The government’s controversial bill that further reforms Canada’s refugee system passed a third reading Monday night in the House of Commons.
Bill C-31, which passed by 159 to 132, will now move to the Senate.
Earlier in the day, Citizenship and Immigration Minister Jason Kenney said C-31 is designed to combat human smuggling and to ensure the asylum system is “fast and fair.”
He said the bill’s passage is a “long time coming” and that he hopes the Senate will pass it before Parliament breaks for the summer. The bill proposes changes to the Immigration and Refugee Protection Act and the Balanced Refugee Reform Act, which made a series of reforms to the refugee system when it was passed in 2010.
Kenney said Bill C-31 contains new tools to help “combat human smuggling criminals who want to treat Canada like a doormat.”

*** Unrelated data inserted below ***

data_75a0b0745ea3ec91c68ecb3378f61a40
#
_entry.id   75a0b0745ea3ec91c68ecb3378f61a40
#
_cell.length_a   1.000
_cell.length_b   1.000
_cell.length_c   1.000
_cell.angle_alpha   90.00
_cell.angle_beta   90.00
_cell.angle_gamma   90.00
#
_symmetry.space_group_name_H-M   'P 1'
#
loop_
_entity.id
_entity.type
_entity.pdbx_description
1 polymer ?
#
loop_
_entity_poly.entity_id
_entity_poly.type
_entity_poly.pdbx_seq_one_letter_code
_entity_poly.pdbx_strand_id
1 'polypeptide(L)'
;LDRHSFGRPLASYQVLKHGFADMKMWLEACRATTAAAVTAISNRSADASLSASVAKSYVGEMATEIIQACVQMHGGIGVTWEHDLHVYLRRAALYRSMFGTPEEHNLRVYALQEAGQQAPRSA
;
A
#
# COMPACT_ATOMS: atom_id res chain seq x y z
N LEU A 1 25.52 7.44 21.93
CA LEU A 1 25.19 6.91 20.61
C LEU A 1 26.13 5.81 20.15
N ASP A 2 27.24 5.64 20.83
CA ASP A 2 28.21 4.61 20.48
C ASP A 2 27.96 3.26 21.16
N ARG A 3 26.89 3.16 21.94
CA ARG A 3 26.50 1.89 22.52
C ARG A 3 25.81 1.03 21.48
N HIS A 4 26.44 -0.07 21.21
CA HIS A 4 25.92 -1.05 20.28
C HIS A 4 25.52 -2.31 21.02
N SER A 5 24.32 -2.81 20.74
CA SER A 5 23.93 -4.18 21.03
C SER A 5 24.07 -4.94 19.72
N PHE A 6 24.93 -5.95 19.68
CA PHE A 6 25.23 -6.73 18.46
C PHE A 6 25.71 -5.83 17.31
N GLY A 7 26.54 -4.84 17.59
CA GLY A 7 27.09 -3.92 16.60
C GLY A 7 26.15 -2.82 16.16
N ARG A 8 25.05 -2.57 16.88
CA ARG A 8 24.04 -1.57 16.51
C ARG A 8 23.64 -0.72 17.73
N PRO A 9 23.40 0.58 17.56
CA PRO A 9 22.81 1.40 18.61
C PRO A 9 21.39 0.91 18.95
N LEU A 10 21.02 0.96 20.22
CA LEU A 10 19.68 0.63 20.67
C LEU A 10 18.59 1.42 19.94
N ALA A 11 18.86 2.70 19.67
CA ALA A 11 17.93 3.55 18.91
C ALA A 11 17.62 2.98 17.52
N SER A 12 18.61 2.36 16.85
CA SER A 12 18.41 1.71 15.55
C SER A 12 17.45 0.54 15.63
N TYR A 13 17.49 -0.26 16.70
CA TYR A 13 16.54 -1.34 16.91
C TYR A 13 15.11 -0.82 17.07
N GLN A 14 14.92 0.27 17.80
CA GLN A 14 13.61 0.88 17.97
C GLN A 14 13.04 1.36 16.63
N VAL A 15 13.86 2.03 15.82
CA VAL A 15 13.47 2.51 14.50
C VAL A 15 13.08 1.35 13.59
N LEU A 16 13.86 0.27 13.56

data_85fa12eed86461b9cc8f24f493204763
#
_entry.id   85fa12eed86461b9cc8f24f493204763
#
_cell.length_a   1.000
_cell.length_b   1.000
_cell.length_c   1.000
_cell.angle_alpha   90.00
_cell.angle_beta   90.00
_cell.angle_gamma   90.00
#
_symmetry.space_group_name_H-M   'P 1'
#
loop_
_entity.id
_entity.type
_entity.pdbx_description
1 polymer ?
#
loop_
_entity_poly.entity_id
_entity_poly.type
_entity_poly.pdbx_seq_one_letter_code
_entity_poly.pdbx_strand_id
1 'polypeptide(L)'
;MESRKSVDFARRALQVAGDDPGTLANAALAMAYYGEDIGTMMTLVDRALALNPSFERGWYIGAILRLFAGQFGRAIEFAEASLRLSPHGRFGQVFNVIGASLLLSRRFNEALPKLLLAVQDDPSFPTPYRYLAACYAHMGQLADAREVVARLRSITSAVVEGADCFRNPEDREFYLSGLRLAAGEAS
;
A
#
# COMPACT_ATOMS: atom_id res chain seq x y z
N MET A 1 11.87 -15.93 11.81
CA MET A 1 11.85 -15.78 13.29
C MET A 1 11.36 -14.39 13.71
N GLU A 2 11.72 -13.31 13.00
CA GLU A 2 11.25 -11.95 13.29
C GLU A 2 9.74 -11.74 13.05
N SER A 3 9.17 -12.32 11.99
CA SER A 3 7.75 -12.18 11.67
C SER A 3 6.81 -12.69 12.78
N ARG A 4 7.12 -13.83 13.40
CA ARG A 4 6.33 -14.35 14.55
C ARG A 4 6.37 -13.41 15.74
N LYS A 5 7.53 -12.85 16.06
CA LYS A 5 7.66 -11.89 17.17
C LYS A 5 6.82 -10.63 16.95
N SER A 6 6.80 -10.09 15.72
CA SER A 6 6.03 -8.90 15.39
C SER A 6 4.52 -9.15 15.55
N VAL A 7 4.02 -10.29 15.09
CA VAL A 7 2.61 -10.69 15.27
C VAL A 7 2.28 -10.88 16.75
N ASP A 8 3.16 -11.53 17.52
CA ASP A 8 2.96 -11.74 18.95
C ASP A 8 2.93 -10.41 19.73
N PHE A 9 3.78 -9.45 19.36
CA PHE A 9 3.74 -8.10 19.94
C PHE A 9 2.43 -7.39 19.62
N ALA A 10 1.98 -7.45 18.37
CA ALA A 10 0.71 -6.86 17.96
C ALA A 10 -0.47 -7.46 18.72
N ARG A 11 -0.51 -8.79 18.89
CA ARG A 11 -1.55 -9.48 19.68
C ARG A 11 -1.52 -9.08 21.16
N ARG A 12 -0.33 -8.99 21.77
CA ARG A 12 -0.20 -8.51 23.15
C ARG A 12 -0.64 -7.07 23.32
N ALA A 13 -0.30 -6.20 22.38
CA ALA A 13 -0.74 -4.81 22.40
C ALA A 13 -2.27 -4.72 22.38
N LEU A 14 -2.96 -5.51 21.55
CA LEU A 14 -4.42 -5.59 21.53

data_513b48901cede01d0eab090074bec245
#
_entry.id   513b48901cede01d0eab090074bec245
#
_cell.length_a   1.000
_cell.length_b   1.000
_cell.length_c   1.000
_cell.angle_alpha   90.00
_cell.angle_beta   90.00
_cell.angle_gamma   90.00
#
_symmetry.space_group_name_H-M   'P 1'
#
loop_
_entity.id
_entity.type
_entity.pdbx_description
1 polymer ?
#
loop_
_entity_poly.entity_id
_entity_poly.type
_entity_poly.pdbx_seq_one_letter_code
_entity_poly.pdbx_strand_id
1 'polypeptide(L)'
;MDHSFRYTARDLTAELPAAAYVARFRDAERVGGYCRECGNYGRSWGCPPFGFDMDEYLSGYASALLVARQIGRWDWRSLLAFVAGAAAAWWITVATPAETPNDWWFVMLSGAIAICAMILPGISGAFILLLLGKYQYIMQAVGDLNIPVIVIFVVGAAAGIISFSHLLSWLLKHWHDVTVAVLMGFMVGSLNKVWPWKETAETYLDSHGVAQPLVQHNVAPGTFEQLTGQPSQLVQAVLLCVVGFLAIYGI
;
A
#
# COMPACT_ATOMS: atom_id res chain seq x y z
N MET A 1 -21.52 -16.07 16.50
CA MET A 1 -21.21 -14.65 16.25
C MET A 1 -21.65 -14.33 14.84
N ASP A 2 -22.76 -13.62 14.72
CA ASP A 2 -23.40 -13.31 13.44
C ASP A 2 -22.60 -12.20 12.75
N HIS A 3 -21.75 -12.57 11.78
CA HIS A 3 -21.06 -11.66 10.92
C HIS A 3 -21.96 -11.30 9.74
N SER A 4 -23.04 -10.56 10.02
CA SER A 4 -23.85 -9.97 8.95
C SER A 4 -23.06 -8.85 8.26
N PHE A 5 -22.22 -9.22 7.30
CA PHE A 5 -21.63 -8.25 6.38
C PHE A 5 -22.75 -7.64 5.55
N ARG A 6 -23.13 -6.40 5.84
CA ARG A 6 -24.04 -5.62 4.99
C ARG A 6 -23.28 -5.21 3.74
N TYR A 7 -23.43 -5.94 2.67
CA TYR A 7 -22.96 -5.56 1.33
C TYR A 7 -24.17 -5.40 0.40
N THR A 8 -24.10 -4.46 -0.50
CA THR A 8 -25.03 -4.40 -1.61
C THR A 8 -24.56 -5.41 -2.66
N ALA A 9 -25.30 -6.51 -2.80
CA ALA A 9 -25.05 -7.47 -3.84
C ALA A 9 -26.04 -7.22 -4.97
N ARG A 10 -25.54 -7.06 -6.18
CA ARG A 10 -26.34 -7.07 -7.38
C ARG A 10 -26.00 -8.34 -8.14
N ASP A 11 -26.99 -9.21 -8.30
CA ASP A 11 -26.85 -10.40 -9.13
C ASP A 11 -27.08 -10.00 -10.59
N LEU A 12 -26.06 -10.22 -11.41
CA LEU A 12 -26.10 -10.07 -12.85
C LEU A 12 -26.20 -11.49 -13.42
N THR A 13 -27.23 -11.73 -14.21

The bill was given a rough ride by some refugee law experts and opposition MPs, who called for a number of amendments. The government did end up making some changes to the initial bill, but critics said they didn’t go far enough.
“This is taking Canada in the wrong direction,” the NDP’s immigration and citizenship critic Jinny Sims said on Twitter after the vote.
Earlier, Sims called the bill “draconian” and said her party had to vote against it.
“There is nothing in this bill that will go after smugglers in a way that they’re going to catch those international smugglers. This is really about punishing the most vulnerable citizens when they arrive here, putting their lives at risk and when they get here, we’re going to throw them in prison,” she said.
A ‘black eye’ for Canada
Sims said the bill will affect Canada’s international reputation and defies international agreements.
“In the international community, I believe this is another black eye for Canada,” she said.